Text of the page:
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Background to SPLASH

Political Support

Effective water research can play an important role in supporting developing nations to meet the challenge of providing poor people with access to safe water supplies and improved sanitation. Previous research in the water sector has been programmed and managed in isolation by different donors such that overlap and duplication has occurred, and specific gaps and issues may not have been addressed.

SPLASH is a practical example of international efforts to improve aid effectiveness as enshrined in the Paris Declaration, endorsed on 2 March 2005. This is an international agreement to which over one hundred ministers, heads of agencies and other senior officials subscribed, committing their countries and organizations to continue to increase efforts in harmonization, alignment and managing aid for results by monitoring actions and indicators.

"In 2005, poverty and development are the issues of the year. Aid flows to developing countries are on the increase after a sustained drop for many years. So we must demonstrate that we are using that aid effectively. This will give people the confidence that aid helps the poorest people in the world, and that more aid is a sound investment in all our futures."
Richard Manning, Chair of the OECD's Development Assistance Committee

Bilateral Coordination


At a regional level, a driver for improved coordination of European water research in developing countries has been the EU Water Initiative Research and Technological Development (RTD) Working Group.

The coordination of European development activities has been increasing for many years. Often this has meant that different donor organizations have taken responsibility for large and complex development programmes and projects.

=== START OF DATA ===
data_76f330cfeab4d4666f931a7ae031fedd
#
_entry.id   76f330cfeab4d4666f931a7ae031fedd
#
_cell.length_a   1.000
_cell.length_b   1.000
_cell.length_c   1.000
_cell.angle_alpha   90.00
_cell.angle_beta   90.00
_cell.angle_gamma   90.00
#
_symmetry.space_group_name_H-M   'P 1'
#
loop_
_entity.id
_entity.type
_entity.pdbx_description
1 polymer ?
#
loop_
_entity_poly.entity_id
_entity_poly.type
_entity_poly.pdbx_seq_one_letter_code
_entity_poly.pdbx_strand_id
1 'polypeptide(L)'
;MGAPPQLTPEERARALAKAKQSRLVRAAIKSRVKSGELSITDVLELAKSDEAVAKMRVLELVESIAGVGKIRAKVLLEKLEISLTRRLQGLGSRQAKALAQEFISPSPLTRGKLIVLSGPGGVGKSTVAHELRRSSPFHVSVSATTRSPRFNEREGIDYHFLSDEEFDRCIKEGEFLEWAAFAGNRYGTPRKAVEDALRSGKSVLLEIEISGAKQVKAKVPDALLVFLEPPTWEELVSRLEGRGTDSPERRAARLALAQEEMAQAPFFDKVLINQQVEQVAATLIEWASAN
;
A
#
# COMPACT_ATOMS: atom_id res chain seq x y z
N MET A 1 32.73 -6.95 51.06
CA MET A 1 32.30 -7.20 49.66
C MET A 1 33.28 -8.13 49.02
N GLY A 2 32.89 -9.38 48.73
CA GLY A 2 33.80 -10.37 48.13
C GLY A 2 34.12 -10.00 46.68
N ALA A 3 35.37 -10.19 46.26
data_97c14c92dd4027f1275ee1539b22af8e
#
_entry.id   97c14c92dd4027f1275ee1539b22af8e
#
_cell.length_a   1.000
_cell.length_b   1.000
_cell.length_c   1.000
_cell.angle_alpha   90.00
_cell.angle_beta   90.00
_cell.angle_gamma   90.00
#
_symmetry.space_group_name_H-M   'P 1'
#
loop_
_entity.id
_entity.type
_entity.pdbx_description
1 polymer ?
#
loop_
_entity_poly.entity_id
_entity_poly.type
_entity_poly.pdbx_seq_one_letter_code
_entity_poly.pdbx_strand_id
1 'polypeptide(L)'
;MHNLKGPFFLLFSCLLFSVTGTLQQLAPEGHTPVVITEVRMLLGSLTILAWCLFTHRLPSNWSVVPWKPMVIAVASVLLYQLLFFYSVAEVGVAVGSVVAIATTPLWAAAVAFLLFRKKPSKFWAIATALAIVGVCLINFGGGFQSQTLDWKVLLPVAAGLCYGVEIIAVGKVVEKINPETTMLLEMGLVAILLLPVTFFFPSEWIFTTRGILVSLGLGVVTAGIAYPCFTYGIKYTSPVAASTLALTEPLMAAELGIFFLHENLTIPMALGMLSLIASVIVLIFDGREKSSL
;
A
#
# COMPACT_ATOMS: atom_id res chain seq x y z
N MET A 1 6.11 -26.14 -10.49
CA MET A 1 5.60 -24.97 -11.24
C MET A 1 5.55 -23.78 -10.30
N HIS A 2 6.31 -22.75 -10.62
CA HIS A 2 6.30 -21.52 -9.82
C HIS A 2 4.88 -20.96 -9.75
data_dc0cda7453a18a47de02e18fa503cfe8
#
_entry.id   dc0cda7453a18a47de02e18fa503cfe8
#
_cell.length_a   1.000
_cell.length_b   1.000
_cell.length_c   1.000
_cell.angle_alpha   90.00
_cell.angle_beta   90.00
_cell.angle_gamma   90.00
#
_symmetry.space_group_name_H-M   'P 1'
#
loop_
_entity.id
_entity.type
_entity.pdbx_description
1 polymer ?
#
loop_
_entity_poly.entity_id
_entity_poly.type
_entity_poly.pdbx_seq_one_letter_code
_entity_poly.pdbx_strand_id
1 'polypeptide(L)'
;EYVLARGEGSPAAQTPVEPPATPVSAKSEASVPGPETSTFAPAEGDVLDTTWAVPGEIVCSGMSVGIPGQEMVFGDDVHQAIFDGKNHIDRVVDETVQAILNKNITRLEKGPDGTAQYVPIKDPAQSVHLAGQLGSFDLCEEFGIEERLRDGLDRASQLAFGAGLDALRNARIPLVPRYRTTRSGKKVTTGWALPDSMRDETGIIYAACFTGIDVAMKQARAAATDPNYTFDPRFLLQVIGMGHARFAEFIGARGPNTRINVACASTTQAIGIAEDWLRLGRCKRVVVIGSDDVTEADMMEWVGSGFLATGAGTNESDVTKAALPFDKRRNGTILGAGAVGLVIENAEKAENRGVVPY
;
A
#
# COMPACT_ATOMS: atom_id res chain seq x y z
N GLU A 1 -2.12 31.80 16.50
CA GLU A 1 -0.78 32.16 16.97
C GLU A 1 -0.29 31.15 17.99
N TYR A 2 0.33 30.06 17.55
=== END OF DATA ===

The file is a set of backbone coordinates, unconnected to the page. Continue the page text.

The last decade has seen greater coordination between donors active in particular countries, heightened by support being conditional upon the preparation of Poverty Reduction Strategy Papers (PRSPs). PRSPs now provide a framework within which all donors can coordinate activities. Despite these advances, there is little collaboration between international development ministries in the area of research.

Multilateral research collaboration in the area of international basic scientific research has been practised for some time, but there is still little directly managed coordination, with programmes informally implemented when national research communities secure programme level funds.

The concept of SPLASH represents state of the art practice relating to the coordination of European research on water in developing countries. In particular, it was selected as it provides a gradual approach to building the necessary consensus, before specific research coordination actions are initiated.



In parallel with the PRSP process, the OECD-DAC and World Bank are involved in a process of "harmonization". Harmonization means that donor agencies coordinate activities closely, share information, unify practice and policies, and in this way, reduce costs. Much of this activity relates to development projects, programmes, strategies and policies.

Although to date, there is little evidence of the influence of harmonization on research activities across all donors, the actions of the EUWI and the emergence of SPLASH can be seen as a contribution to this process.



A second key aspect of the donor PRSP process is "alignment" of harmonized donor programmes with the priorities set by the developing countries themselves. This means fitting donor policies and procedures to national strategies, processes and budgeting systems.

The concept of alignment is integral to SPLASH's programme and processes and will be achieved through strong participatory involvement of developing country partners, and linkages with mainstream harmonized donor programmes with PRSPs.